The Daily Q

Georgetown Cancels Religious Debate After Backlash

The+flyer+advertising+the+debate+was+posted+around+Georgetown+University+in+Qatar+and+eventually+on+social+media.+Screenshot+from+Twitter.
The flyer advertising the debate was posted around Georgetown University in Qatar and eventually on social media. Screenshot from Twitter.

The flyer advertising the debate was posted around Georgetown University in Qatar and eventually on social media. Screenshot from Twitter.

The flyer advertising the debate was posted around Georgetown University in Qatar and eventually on social media. Screenshot from Twitter.

Menatalla Ibrahim and Saad Ejaz

Georgetown University in Qatar canceled a debate titled, “Major Religions Should Portray God as a Woman,” after a public backlash ensued when the debate was publicized on social media.

The debate, hosted by the Georgetown Debating Union, was scheduled for Tuesday, Oct. 9. It was set to feature Ian Almond, a professor of world literature, and Patrick Laude, a professor of religious studies, who were meant to argue for and against the motion respectively.

But the proposed debate ignited controversy and anger on Twitter as people argued whether holding the debate constituted freedom of speech or a violation of Islamic belief.

 

 

 

 

 

 

 

On Oct. 8., critics of the debate started an Arabic hashtag on Twitter #جورج_تاون_تتعدي_علي_الله that roughly translates to #Georgetown_Insults_God. 

Following the public outcry, Georgetown canceled the event. A statement was released through the university’s official Twitter handle, which said the “event was not sanctioned by the University and did not follow the appropriate policies for activity approval.”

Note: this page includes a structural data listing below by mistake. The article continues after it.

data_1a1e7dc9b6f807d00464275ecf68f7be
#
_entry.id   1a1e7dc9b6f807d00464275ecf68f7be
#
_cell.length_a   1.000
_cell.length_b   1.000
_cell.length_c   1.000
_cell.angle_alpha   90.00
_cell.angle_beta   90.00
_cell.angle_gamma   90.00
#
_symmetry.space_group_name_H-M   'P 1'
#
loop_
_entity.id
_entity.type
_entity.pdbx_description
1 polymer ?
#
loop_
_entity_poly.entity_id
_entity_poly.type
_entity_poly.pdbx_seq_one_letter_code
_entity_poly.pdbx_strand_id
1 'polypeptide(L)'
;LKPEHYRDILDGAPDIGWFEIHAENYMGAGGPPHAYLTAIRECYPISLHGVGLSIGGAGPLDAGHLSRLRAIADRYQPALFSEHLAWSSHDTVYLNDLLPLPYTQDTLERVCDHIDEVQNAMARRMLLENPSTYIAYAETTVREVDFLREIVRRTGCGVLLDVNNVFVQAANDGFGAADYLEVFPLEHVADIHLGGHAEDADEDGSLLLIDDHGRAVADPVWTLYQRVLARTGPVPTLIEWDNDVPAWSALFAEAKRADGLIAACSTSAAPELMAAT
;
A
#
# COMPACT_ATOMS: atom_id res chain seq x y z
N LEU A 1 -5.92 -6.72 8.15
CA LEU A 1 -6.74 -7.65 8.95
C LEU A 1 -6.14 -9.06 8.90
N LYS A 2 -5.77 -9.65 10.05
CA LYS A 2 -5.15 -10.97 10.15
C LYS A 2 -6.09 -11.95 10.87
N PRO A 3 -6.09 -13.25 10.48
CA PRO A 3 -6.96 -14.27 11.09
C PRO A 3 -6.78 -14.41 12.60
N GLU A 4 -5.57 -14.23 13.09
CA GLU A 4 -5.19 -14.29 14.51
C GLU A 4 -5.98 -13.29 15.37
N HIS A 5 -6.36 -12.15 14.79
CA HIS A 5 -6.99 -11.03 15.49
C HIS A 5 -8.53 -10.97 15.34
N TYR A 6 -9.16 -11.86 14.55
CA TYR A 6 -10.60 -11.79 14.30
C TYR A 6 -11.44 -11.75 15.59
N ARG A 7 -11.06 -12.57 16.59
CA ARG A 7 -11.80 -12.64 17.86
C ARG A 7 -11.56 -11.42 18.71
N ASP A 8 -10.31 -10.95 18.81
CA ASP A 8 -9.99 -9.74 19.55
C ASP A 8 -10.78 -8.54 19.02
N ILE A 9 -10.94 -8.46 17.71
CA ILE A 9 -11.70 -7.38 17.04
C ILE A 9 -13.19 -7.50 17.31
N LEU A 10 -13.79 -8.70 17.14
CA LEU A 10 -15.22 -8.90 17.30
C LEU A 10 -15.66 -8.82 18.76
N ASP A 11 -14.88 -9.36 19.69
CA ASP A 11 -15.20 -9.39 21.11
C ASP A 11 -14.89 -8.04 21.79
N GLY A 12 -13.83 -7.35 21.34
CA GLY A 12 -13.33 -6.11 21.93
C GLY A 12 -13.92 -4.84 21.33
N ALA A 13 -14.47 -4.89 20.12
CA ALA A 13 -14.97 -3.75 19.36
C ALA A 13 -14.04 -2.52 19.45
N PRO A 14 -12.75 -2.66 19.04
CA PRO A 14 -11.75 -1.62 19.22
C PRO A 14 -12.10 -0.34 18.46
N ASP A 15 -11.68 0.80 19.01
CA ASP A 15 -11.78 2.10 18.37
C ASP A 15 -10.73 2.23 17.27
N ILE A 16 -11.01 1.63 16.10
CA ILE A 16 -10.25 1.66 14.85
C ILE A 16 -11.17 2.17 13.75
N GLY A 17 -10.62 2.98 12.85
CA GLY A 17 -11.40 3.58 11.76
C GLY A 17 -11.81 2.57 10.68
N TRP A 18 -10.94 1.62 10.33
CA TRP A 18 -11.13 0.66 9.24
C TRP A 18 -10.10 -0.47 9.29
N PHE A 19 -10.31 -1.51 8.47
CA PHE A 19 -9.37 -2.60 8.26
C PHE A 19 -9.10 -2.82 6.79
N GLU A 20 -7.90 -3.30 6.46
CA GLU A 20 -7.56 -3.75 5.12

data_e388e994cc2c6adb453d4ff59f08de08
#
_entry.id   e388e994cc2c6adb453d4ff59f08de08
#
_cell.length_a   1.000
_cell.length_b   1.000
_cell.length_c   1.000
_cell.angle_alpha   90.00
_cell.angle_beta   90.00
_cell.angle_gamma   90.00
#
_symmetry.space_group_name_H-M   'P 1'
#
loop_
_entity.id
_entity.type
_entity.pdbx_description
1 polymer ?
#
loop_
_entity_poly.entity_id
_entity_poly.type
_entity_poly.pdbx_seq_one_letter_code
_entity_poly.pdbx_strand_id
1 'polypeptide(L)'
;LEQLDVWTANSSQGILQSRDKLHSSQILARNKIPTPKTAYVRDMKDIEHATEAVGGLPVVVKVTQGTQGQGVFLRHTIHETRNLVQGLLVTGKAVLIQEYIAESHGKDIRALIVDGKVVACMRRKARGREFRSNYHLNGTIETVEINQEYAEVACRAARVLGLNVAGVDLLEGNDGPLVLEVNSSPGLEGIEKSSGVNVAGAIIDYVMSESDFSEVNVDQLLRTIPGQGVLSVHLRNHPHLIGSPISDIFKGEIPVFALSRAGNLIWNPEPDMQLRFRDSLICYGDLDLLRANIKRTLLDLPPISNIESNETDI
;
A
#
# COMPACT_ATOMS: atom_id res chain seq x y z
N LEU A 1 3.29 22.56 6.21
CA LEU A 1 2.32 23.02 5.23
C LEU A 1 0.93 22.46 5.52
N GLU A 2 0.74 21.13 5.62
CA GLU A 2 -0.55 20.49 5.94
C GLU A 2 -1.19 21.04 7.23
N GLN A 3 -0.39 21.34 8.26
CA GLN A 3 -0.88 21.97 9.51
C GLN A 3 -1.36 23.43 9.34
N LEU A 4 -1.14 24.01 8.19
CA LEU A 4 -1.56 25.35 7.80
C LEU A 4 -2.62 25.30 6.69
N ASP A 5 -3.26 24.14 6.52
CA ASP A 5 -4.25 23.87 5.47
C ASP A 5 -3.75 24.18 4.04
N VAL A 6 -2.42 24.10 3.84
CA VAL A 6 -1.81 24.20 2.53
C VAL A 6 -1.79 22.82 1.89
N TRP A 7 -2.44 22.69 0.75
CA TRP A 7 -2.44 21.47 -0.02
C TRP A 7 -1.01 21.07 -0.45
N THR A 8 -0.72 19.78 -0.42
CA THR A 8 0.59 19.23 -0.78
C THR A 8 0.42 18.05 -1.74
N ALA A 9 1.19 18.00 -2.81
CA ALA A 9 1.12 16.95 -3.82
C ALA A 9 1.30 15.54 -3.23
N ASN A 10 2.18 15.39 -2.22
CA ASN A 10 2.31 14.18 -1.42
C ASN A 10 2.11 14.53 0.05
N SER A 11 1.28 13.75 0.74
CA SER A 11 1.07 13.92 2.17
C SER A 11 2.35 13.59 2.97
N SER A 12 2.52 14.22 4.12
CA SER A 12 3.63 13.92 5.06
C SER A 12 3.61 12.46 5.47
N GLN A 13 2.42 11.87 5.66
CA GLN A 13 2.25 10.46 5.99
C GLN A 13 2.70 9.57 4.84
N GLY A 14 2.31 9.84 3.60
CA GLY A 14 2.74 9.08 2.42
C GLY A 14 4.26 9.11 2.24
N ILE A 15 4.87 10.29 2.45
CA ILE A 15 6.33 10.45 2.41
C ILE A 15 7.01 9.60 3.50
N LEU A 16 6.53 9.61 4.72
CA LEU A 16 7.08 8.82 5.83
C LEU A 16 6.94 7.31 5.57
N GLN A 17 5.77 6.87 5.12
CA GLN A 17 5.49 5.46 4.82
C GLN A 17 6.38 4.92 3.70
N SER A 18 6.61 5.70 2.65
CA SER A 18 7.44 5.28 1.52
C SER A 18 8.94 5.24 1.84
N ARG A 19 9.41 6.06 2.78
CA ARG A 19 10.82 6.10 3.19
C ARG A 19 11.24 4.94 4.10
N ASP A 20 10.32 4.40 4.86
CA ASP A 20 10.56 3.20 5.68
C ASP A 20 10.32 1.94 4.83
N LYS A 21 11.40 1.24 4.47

While critics supported the cancelation, other users argued that the debate should have been allowed to take place.

Some GU-Q students said they understood the reason for the cancelation, but some also said the university’s action undermined their right to free speech.

“They are impeding not only on our freedom of thought as individuals but also our ability to pursue a truly culturally diverse education, which I feel is largely the purpose of GU-Q,” said Yasmine Fade, a junior at the university.

Shortly after the debate was canceled, students reported that GU-Q staff removed the debate flyers in the university, which had been uploaded on Twitter earlier and had sparked the initial backlash.

“I saw guards running around and taking off posters for the debate,” said Ibrahim Tariq, a junior at GU-Q.

The debate caught the attention of Twitter users in Saudi Arabia, which is currently involved in a diplomatic blockade against Qatar. One user claimed the debate was Qatar’s divine “punishment” for “opposing Saudi.”

Translation: “This is your punishment from Allah for opposing Saudi while supporting those who insult the prophet’s companions, attack the prophet’s honor, and send rockets to Mecca. You finally got someone to drill you. SubhanAllah”  


But other users shot back at such criticism while advocating for further intellectual freedom in Qatar.

 

 

 

 

 

 

 

 

 


UPDATE 10 October 4:54 p.m.

GU-Q released a statement regarding the cancelled debate to The Daily Q in an email. They reiterated that the debate organizers did not follow the “appropriate approval processes” and added that it  “created a risk to safety and security of our community,” thus warranting the cancellation of the event, according to the GU-Q Office of Communications. Read the full statement below:

“Georgetown is a global research university guided by a commitment to engage all over the world to promote the common good. A recently planned installment of the Pardon the Interruption student debate series at Georgetown University-Qatar (GU-Q) was cancelled after it failed to follow the appropriate approval processes and created a risk to safety and security of our community. GU-Q is committed to the free and open exchange of ideas, while encouraging civil dialogue that respects the laws of Qatar,” according to the GU-Q Office of Communications.

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Georgetown Cancels Religious Debate After Backlash